If your hash is as simple as shown (no references, just a key-value-store), also consider SQLite with a simple two-column table. (See DBI and DBD::SQLite). As a minor and probably welcome side-effect, the database file will automatically be created at first use.

    Alexander

    --
    Today I will gladly share my knowledge and experience, for there are no sweeter words than "I told you so". ;-)
Re: Use a Serialized Hash... When It Might Not Exist?
by kcott (Archbishop) on Nov 12, 2022 at 02:33 UTC

    G'day redapplesonly,

    "I am working on a Perl (v5.30.0) script that needs to use stateful information from the previous run of the script."

    All of your steps, and other design notes, seem spot-on to me. :-)

    "But here's the problem: What about the first time the script runs?"

    That's a very valid point. I don't use Storable very often, but when I do I encounter the same issue. I usually handle this by dealing with it before runtime execution starts in an INIT block.

    Here's a rough example of how I might have written your code (pm_11148149_storable_first_run_0.pl):

    #!/usr/bin/env perl use 5.030; use warnings; use Storable; my ($hashfile, $serial_data_for); INIT { $hashfile = 'pm_11148149_storable_first_run.sto'; $serial_data_for = -e $hashfile ? retrieve($hashfile) : {}; } my @keys = qw{key1 key2 key3}; my @vals = qw{data1 data2 data3}; $serial_data_for->@{@keys} = @vals; store($serial_data_for, $hashfile);

    I added some extra statements for reporting/demo purposes (pm_11148149_storable_first_run_1.pl):

    #!/usr/bin/env perl use 5.030; use warnings; use Storable; use Data::Dump; warn "Perl version: $^V\n"; my ($hashfile, $serial_data_for); INIT { $hashfile = 'pm_11148149_storable_first_run.sto'; $serial_data_for = -e $hashfile ? retrieve($hashfile) : {}; } say 'Serialised data:'; dd $serial_data_for; my @keys = qw{key1 key2 key3}; my @vals = qw{data1 data2 data3}; $serial_data_for->@{@keys} = @vals; store($serial_data_for, $hashfile);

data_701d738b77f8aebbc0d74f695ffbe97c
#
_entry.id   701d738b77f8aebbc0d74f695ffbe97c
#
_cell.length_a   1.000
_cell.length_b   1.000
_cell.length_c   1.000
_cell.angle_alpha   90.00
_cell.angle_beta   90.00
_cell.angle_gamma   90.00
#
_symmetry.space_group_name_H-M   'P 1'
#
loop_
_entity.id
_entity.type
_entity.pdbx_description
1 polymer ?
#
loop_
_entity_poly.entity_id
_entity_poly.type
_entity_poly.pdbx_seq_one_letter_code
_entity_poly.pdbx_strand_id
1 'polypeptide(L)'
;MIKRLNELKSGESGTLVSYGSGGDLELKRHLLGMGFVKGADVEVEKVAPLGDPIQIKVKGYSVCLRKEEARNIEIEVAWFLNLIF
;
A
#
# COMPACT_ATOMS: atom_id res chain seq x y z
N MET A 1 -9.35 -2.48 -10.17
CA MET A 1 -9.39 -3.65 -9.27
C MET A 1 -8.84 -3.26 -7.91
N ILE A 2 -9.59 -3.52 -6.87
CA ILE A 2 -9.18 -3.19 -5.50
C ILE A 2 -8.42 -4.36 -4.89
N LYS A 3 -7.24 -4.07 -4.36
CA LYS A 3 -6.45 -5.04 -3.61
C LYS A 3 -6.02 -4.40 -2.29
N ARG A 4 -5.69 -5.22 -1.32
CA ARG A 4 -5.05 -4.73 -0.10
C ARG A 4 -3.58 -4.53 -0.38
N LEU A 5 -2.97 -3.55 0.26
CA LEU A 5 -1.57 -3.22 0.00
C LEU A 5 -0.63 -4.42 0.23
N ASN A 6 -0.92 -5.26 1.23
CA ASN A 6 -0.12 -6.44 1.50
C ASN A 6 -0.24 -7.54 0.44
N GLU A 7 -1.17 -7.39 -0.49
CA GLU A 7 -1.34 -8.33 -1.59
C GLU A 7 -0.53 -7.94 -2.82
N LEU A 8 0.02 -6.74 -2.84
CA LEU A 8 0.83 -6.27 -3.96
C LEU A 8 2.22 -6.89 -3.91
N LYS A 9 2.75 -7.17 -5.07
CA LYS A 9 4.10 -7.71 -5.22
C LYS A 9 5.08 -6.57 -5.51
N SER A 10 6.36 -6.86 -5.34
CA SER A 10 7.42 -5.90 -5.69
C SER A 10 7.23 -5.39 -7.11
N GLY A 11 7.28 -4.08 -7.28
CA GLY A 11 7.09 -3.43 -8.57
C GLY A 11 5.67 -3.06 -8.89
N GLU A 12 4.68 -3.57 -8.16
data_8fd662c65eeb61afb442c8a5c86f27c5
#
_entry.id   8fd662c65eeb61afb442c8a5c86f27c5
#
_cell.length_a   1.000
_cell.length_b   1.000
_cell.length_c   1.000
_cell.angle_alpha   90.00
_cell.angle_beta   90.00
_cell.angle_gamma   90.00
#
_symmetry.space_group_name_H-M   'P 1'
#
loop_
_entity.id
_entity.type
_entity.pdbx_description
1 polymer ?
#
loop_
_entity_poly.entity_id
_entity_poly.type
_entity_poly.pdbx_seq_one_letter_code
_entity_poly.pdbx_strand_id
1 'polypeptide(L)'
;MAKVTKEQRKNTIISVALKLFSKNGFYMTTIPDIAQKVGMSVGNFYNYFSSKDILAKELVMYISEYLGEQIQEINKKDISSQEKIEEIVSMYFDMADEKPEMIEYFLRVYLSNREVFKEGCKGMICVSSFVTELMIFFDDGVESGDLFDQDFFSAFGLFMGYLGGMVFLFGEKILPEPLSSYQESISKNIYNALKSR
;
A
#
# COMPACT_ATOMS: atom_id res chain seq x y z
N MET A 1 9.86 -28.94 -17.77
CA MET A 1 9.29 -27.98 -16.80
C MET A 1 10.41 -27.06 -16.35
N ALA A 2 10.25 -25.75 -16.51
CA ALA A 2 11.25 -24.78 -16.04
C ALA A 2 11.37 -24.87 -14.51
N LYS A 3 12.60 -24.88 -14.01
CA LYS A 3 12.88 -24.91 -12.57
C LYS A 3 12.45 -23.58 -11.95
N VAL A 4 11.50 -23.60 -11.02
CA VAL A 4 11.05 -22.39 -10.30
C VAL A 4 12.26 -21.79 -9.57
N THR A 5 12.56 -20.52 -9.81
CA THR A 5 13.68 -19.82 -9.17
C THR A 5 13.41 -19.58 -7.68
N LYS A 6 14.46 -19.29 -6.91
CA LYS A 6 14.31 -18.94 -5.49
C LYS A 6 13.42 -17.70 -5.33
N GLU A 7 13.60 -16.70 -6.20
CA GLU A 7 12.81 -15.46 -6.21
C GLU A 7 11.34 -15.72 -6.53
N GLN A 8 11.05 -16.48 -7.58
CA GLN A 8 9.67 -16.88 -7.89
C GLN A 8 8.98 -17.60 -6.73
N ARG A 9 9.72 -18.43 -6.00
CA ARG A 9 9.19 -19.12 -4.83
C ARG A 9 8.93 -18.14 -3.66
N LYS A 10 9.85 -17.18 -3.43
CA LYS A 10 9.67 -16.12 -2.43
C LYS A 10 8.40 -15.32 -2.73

Here's some equivalent output to your sample run:

    ken@titan ~/tmp $ rm pm_11148149_storable_first_run.sto ken@titan ~/tmp $ ls -l pm_11148149_storable_first_run.sto ls: cannot access 'pm_11148149_storable_first_run.sto': No such file o +r directory ken@titan ~/tmp $ ./pm_11148149_storable_first_run_1.pl Perl version: v5.30.0 Serialised data: {} ken@titan ~/tmp $ ls -l pm_11148149_storable_first_run.sto -rw-r--r-- 1 ken None 69 Nov 12 13:00 pm_11148149_storable_first_run.s +to ken@titan ~/tmp $ ./pm_11148149_storable_first_run_1.pl Perl version: v5.30.0 Serialised data: { key1 => "data1", key2 => "data2", key3 => "data3" } ken@titan ~/tmp $

    Notes:

    • I concur with ++choroba's suggestion to use the builtin exists() function directly, rather than rolling your own DoIHaveThisData(). While abstracting functions into subroutines for reuse is often a very good idea, I don't see any benefit in this instance. If you did consider it to be necessary, I'd keep it very simple along the lines of:
      sub DoIHaveThisData { my ($hash, $key) = @_; return exists $hash->{$key}; }
    • You may need to look at "perlref: Postfix Reference Slicing", and perhaps even "perldata: Slices", if you're unfamiliar with how I've populated the hashref.
    • A .sto extension, to identify Storable files, is widely used. It's not a requirement; it might qualify as a convention.

    — Ken

Re: Use a Serialized Hash... When It Might Not Exist?
by tybalt89 (Monsignor) on Nov 12, 2022 at 05:40 UTC
    #!/usr/bin/perl use strict; # https://perlmonks.org/?node_id=11148149 use warnings; use Storable; my $filename = '/tmp/d.11148149.testfile'; my $hashref = eval { retrieve $filename } || {}; use Data::Dump 'dd'; dd $hashref; # was $hashref->{+time} = 1; # do something with $hashref... use Data::Dump 'dd'; dd $hashref; # is now store $hashref, $filename;
Re: Use a Serialized Hash... When It Might Not Exist?
by karlgoethebier (Abbot) on Nov 14, 2022 at 11:36 UTC

    A while ago I wrote this about serializing a hash. Probably it is still helpful. Regards, Karl

    «The Crux of the Biscuit is the Apostrophe»

Log In?
Username:
Password:

What's my password?
Create A New User
Domain Nodelet?
Node Status?
node history
Node Type: perlquestion [id://11148149]
Approved by choroba
Front-paged by kcott
help
Chatterbox?
and the web crawler heard nothing...

How do I use this?Last hourOther CB clients
Other Users?
Others chanting in the Monastery: (3)
As of 2024-06-21 16:52 GMT
Sections?
Information?
Find Nodes?
Leftovers?
    Voting Booth?

    No recent polls found

    Notices?
    erzuuli‥ 🛈The London Perl and Raku Workshop takes place on 26th Oct 2024. If your company depends on Perl, please consider sponsoring and/or attending.